“Turn him loose, let him go, let him say he outdrew me fair and square
I want him to feel what it’s like to every moment face his death”

Well, I keep seeing this stuff and it just comes a-rolling in
And you know it blows right through me like a ball and chain
You know I can’t believe we’ve lived so long and are still so far apart
The memory of you keeps callin’ after me like a rollin’ train

I can still see the day that you came to me on the painted desert
In your busted down Ford and your platform heels
I could never figure out why you chose that particular place to meet
Ah, but you were right. It was perfect as I got in behind the wheel

Well, we drove that car all night into San Anton’
And we slept near the Alamo, your skin was so tender and soft
Way down in Mexico you went out to find a doctor and you never came back
I would have gone on after you but I didn’t feel like letting my head get blown off

Well, we’re drivin’ this car and the sun is comin’ up over the Rockies
Now I know she ain’t you but she’s here and she’s got that dark rhythm in her soul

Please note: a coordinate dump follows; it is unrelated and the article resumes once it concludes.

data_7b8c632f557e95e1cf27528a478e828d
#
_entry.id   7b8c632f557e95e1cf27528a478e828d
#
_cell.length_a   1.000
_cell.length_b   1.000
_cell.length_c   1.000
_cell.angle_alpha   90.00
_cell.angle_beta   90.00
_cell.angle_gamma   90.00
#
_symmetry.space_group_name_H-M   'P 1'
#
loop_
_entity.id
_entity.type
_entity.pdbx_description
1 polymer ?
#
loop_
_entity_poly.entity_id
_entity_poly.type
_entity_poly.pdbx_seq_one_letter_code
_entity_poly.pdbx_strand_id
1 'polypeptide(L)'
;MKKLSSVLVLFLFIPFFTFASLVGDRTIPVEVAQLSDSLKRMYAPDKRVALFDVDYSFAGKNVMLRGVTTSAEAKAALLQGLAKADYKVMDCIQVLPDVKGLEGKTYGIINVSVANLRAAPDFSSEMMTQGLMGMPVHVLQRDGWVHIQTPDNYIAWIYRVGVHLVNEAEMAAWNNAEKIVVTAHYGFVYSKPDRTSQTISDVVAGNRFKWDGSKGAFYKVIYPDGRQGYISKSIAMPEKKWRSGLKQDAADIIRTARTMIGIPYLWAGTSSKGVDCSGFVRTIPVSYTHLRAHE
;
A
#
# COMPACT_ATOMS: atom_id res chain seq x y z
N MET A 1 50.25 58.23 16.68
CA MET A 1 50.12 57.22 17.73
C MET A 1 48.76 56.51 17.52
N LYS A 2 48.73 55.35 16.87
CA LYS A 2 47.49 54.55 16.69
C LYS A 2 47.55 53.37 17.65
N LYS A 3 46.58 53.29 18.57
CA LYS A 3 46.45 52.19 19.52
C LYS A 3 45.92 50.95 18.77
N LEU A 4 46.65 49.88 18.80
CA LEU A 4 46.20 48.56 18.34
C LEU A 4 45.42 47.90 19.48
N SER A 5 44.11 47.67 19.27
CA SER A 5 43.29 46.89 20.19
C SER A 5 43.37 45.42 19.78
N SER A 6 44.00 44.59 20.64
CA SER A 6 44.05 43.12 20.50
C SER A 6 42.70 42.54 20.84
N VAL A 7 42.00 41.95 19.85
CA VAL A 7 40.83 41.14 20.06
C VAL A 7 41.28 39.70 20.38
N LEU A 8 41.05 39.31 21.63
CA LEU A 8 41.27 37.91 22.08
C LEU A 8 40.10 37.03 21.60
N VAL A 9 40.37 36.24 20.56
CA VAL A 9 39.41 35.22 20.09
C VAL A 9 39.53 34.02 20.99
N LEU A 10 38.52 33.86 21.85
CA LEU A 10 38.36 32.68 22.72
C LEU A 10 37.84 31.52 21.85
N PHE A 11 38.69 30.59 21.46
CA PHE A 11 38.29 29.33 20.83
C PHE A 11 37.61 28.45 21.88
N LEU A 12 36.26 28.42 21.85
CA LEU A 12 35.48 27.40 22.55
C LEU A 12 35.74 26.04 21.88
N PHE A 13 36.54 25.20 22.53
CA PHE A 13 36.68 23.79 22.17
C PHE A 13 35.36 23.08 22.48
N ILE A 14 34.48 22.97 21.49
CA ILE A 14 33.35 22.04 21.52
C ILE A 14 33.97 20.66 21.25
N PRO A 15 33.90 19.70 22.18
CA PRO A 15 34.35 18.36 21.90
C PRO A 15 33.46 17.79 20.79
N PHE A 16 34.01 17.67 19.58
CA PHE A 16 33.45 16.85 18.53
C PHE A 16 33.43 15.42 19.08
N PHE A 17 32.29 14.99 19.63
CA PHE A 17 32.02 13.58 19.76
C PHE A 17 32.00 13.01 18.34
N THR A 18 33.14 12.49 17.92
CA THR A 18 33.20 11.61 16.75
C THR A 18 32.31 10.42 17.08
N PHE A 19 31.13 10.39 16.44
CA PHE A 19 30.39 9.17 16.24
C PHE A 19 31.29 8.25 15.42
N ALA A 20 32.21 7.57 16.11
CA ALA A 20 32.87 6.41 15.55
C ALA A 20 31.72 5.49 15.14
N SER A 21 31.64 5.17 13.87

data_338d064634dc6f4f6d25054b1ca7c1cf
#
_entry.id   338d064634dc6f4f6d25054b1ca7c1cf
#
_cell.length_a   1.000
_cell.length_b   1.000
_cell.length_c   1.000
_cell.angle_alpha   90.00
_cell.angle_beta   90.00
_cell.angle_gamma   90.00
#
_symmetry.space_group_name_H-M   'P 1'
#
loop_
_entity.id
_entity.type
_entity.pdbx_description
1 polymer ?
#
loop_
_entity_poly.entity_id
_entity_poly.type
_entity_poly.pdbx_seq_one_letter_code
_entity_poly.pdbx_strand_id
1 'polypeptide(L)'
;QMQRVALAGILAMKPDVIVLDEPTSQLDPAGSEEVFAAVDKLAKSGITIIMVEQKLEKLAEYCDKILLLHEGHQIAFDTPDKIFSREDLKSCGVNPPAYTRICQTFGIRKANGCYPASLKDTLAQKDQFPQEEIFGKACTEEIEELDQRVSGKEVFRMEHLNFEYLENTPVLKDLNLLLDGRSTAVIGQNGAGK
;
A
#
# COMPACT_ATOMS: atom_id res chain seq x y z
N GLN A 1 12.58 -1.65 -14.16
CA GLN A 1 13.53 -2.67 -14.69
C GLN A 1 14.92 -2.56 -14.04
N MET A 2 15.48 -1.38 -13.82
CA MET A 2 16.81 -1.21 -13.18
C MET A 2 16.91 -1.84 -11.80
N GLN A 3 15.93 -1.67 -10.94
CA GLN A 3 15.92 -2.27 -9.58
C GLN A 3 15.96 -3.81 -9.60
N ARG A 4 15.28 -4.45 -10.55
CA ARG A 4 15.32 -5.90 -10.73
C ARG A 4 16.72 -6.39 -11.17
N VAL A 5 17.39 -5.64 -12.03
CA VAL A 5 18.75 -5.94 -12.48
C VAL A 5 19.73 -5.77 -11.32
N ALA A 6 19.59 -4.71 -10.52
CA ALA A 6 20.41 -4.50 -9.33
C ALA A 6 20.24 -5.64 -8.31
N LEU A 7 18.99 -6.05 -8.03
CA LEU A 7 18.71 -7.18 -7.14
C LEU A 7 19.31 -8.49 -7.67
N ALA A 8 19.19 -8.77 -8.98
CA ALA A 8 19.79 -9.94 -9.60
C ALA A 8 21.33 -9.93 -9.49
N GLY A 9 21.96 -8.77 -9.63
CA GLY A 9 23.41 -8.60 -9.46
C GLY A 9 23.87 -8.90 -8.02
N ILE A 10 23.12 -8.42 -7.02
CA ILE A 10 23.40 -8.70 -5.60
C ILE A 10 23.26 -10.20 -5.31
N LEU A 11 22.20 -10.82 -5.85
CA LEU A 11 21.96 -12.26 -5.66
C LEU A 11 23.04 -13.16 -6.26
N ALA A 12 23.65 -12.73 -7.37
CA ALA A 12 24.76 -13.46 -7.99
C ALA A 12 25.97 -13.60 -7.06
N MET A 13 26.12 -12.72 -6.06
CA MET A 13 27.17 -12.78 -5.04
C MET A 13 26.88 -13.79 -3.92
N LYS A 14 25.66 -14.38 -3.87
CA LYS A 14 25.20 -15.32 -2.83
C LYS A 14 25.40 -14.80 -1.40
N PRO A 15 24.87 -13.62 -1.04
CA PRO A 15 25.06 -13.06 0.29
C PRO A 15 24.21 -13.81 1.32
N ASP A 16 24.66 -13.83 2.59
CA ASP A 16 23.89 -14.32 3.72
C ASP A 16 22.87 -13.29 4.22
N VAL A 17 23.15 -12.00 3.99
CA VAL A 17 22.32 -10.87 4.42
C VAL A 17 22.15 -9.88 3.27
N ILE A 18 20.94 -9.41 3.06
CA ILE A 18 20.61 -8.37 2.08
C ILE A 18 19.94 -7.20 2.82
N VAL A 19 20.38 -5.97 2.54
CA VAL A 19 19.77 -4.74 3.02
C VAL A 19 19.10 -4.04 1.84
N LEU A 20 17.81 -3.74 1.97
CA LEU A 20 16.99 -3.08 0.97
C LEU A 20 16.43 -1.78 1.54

But I’m too over the edge and I ain’t in the mood anymore to remember the times
when I was your only man
And she don’t want to remind me. She knows this car would go out of control

Brownsville girl with your Brownsville curls
Teeth like pearls shining like the moon above
Brownsville girl, show me all around the world
Brownsville girl, you’re my honey love

Well, we crossed the panhandle and then we headed towards Amarillo
We pulled up where Henry Porter used to live. He owned a wreckin’ lot outside of town about a mile
Ruby was in the backyard hanging clothes, she had her red hair tied back. She saw us come rolling up in a trail of dust
She said, “Henry ain’t here but you can come on in, he’ll be back in a little while”

Then she told us how times were tough and about how she was thinkin’ of
bummin’ a ride back to from where she started